Gardylab goes live

Here begins the era of the open Gardylab notebook.

This week, we received the fastq data from 276 M. tuberculosis genomes we had sent down to the BCGSC for sequencing. A few years back, we started a project to resurrect all the TB isolates we had in our freezers (~4500, going back to 1999), MIRU-VNTR genotype a bunch of them (we were able to do the complete decade from 01/2005 through 12/2014, ~2500 bugs in all), and then sequence all those isolates with a genotype in common with at least one other isolate – these represent potential cases of recent transmission, though only genomic data can provide high enough resolution to confirm/refute said recent transmission.

The extracted DNA varied rather wildly in concentration – our Nanodrop was giving readings that were sometimes orders of magnitude higher than what the GSC saw with Quant-iT. On average, the Nanodrop reported concentrations (ng/uL) that were 13x higher than what Quant-iT showed. A table comparing the quants from both systems on seven plates’ worth of isolates is up at Figshare.

We looked through the 644 isolates that had initial QC data and identified three plates’ worth of isolates that we wanted to test out on the HiSeq before going any further with the sequencing – we made up one plate of high-concentration samples, one of medium, and one of low. The TechDev team at the BCGSC tried out a new library prep method for low-input samples and the samples went into the queue a few months ago.

The fastq data arrived in our inboxes this week, and we were curious to see how well the low-concentration samples fared. GOOD NEWS. Everything worked brilliantly. When we assembled against the H37Rv reference, the minimum % of reference covered was 98.89% and the max 99.99%. All but two samples had average depth of coverage >100x, and the other two were 27x and 35x – enough for good variant calling.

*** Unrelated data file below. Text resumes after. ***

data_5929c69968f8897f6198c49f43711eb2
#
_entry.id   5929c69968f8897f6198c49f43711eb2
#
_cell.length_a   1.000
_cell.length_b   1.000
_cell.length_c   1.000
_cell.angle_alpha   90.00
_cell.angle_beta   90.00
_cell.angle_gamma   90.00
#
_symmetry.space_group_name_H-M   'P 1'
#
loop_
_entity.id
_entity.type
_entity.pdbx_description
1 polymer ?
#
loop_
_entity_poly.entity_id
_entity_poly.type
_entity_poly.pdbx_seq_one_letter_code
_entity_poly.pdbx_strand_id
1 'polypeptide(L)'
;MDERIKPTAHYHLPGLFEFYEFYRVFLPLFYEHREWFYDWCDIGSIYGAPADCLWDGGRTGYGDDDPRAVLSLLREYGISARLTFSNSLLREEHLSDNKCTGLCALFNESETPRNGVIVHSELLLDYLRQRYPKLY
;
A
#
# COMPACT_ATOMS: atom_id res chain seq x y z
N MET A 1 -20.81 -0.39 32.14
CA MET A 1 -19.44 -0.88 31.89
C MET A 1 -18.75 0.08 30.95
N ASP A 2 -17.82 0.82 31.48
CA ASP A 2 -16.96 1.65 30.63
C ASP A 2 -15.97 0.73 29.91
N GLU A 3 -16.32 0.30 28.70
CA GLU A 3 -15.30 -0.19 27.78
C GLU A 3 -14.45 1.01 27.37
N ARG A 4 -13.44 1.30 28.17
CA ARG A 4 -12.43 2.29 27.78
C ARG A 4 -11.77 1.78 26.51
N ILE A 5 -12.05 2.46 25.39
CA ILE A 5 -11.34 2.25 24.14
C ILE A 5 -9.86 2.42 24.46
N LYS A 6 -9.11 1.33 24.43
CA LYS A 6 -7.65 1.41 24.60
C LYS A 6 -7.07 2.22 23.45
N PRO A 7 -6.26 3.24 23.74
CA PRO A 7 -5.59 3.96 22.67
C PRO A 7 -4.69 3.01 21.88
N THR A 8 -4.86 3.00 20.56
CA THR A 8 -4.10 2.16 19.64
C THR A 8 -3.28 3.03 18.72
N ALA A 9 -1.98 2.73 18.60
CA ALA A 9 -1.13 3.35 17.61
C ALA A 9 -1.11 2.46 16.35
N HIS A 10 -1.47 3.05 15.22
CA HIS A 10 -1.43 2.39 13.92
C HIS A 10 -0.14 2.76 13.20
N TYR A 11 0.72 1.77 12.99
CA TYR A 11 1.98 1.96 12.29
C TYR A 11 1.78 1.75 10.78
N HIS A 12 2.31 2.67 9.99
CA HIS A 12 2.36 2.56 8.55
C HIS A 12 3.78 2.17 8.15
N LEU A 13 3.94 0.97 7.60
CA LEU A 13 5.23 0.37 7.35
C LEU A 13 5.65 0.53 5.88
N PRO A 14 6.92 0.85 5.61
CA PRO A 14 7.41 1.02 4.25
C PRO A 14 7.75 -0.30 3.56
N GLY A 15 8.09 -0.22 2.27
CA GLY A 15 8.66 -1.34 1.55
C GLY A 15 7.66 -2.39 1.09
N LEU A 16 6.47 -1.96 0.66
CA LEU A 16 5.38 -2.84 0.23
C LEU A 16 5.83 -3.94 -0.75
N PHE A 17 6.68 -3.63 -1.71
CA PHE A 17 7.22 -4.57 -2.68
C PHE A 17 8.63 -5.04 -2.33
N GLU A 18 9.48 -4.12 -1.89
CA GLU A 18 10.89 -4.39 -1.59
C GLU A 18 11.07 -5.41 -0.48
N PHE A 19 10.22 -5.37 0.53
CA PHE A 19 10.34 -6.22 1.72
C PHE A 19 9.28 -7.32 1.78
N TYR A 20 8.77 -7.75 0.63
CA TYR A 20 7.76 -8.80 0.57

This is only a subset of our complete dataset, which we’ll be exploring to look at transmission dynamics of TB within BC, but over the next weeks/months as we wait for the rest of the genotypically-clustered genomes to come in, we will be rooting around in these a bit to see what tumbles out.

Other things to note this week:

  • I got an award! I am an SFU Outstanding Alumnus! and the Prime Minister showed up too.
  • Our Member Empowerment Taskforce – part of the American Society for Microbiology’s Communications Committee – had our first meeting of 2016 via phone on Wednesday. We have developed and piloted a 3-hour workshop on communicating science to the public, geared towards ASM members. This year we’ll be finalising the content and rolling it out at branch meetings, and we hope to get a train-the-trainer kit together so that at Microbe 2017, we can host a training workshop for people who want to deliver the communication workshop at their own organizations.
  • Lots of radio interviews this week for a science documentary I am hosting that premieres next week: While You Were Sleeping is about the science of sleep and it airs Thursday 10th March on CBC (in Canada).